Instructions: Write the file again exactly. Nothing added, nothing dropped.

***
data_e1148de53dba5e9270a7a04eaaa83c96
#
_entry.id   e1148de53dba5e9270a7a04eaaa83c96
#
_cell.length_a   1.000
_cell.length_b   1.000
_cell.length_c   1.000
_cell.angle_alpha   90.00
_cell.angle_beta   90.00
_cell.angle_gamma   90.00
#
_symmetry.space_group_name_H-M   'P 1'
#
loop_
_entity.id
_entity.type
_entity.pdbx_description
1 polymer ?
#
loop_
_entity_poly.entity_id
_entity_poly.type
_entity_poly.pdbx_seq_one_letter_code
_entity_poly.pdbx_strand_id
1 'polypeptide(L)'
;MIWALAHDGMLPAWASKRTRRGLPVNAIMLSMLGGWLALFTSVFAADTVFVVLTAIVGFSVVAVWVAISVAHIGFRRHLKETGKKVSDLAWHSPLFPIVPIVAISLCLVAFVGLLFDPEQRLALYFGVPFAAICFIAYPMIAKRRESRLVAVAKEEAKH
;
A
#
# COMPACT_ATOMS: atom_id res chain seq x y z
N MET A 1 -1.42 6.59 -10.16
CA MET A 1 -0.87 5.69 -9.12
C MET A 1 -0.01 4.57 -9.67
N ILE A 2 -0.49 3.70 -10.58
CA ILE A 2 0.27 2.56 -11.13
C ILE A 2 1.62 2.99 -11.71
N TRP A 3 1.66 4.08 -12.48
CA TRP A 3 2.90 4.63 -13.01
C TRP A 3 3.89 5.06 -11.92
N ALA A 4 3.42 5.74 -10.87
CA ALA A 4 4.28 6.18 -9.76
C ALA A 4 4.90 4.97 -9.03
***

data_e1148de53dba5e9270a7a04eaaa83c96
#
_entry.id   e1148de53dba5e9270a7a04eaaa83c96
#
_cell.length_a   1.000
_cell.length_b   1.000
_cell.length_c   1.000
_cell.angle_alpha   90.00
_cell.angle_beta   90.00
_cell.angle_gamma   90.00
#
_symmetry.space_group_name_H-M   'P 1'
#
loop_
_entity.id
_entity.type
_entity.pdbx_description
1 polymer ?
#
loop_
_entity_poly.entity_id
_entity_poly.type
_entity_poly.pdbx_seq_one_letter_code
_entity_poly.pdbx_strand_id
1 'polypeptide(L)'
;MIWALAHDGMLPAWASKRTRRGLPVNAIMLSMLGGWLALFTSVFAADTVFVVLTAIVGFSVVAVWVAISVAHIGFRRHLKETGKKVSDLAWHSPLFPIVPIVAISLCLVAFVGLLFDPEQRLALYFGVPFAAICFIAYPMIAKRRESRLVAVAKEEAKH
;
A
#
# COMPACT_ATOMS: atom_id res chain seq x y z
N MET A 1 -1.42 6.59 -10.16
CA MET A 1 -0.87 5.69 -9.12
C MET A 1 -0.01 4.57 -9.67
N ILE A 2 -0.49 3.70 -10.58
CA ILE A 2 0.27 2.56 -11.13
C ILE A 2 1.62 2.99 -11.71
N TRP A 3 1.66 4.08 -12.48
CA TRP A 3 2.90 4.63 -13.01
C TRP A 3 3.89 5.06 -11.92
N ALA A 4 3.42 5.74 -10.87
CA ALA A 4 4.28 6.18 -9.76
C ALA A 4 4.90 4.97 -9.03